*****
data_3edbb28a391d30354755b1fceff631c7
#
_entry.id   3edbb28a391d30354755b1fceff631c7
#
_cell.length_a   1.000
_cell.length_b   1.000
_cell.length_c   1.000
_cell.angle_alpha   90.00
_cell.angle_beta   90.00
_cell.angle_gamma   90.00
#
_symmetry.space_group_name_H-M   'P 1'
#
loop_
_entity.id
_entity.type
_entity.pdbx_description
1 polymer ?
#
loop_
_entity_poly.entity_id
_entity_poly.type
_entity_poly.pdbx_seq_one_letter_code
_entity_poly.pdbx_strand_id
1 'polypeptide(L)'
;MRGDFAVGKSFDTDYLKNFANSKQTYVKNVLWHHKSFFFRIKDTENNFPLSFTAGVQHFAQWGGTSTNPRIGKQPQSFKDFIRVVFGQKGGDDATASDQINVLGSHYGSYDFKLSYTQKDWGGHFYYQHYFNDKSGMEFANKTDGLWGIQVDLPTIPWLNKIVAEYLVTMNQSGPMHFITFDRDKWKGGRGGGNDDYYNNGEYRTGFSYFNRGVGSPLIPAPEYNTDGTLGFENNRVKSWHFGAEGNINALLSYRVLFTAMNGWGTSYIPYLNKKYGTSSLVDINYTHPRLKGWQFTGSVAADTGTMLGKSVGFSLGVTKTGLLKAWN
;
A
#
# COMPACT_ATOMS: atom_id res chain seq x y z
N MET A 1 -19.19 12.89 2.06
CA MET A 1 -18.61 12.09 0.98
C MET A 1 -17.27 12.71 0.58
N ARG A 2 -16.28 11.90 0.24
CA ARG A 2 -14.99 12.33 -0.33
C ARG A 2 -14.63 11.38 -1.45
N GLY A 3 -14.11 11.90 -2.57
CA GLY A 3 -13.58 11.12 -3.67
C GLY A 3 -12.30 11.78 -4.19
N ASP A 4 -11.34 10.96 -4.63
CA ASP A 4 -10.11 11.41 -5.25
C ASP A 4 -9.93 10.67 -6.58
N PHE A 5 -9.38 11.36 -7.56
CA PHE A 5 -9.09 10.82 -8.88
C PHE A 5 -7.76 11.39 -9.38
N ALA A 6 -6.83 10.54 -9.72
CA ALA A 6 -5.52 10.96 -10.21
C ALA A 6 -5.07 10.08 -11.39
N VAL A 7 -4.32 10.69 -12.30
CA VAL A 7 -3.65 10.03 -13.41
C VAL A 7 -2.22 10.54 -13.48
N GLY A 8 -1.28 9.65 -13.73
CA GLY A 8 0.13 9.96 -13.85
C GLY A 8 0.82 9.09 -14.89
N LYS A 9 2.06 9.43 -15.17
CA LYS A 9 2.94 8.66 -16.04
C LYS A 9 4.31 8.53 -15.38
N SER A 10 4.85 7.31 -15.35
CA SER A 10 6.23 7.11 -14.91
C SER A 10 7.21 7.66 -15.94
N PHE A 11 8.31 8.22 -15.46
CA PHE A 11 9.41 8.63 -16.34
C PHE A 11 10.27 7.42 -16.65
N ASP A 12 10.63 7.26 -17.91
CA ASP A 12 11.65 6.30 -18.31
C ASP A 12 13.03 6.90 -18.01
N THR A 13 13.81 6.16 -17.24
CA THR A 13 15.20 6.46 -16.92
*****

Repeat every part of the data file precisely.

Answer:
data_3edbb28a391d30354755b1fceff631c7
#
_entry.id   3edbb28a391d30354755b1fceff631c7
#
_cell.length_a   1.000
_cell.length_b   1.000
_cell.length_c   1.000
_cell.angle_alpha   90.00
_cell.angle_beta   90.00
_cell.angle_gamma   90.00
#
_symmetry.space_group_name_H-M   'P 1'
#
loop_
_entity.id
_entity.type
_entity.pdbx_description
1 polymer ?
#
loop_
_entity_poly.entity_id
_entity_poly.type
_entity_poly.pdbx_seq_one_letter_code
_entity_poly.pdbx_strand_id
1 'polypeptide(L)'
;MRGDFAVGKSFDTDYLKNFANSKQTYVKNVLWHHKSFFFRIKDTENNFPLSFTAGVQHFAQWGGTSTNPRIGKQPQSFKDFIRVVFGQKGGDDATASDQINVLGSHYGSYDFKLSYTQKDWGGHFYYQHYFNDKSGMEFANKTDGLWGIQVDLPTIPWLNKIVAEYLVTMNQSGPMHFITFDRDKWKGGRGGGNDDYYNNGEYRTGFSYFNRGVGSPLIPAPEYNTDGTLGFENNRVKSWHFGAEGNINALLSYRVLFTAMNGWGTSYIPYLNKKYGTSSLVDINYTHPRLKGWQFTGSVAADTGTMLGKSVGFSLGVTKTGLLKAWN
;
A
#
# COMPACT_ATOMS: atom_id res chain seq x y z
N MET A 1 -19.19 12.89 2.06
CA MET A 1 -18.61 12.09 0.98
C MET A 1 -17.27 12.71 0.58
N ARG A 2 -16.28 11.90 0.24
CA ARG A 2 -14.99 12.33 -0.33
C ARG A 2 -14.63 11.38 -1.45
N GLY A 3 -14.11 11.90 -2.57
CA GLY A 3 -13.58 11.12 -3.67
C GLY A 3 -12.30 11.78 -4.19
N ASP A 4 -11.34 10.96 -4.63
CA ASP A 4 -10.11 11.41 -5.25
C ASP A 4 -9.93 10.67 -6.58
N PHE A 5 -9.38 11.36 -7.56
CA PHE A 5 -9.09 10.82 -8.88
C PHE A 5 -7.76 11.39 -9.38
N ALA A 6 -6.83 10.54 -9.72
CA ALA A 6 -5.52 10.96 -10.21
C ALA A 6 -5.07 10.08 -11.39
N VAL A 7 -4.32 10.69 -12.30
CA VAL A 7 -3.65 10.03 -13.41
C VAL A 7 -2.22 10.54 -13.48
N GLY A 8 -1.28 9.65 -13.73
CA GLY A 8 0.13 9.96 -13.85
C GLY A 8 0.82 9.09 -14.89
N LYS A 9 2.06 9.43 -15.17
CA LYS A 9 2.94 8.66 -16.04
C LYS A 9 4.31 8.53 -15.38
N SER A 10 4.85 7.31 -15.35
CA SER A 10 6.23 7.11 -14.91
C SER A 10 7.21 7.66 -15.94
N PHE A 11 8.31 8.22 -15.46
CA PHE A 11 9.41 8.63 -16.34
C PHE A 11 10.27 7.42 -16.65
N ASP A 12 10.63 7.26 -17.91
CA ASP A 12 11.65 6.30 -18.31
C ASP A 12 13.03 6.90 -18.01
N THR A 13 13.81 6.16 -17.24
CA THR A 13 15.20 6.46 -16.92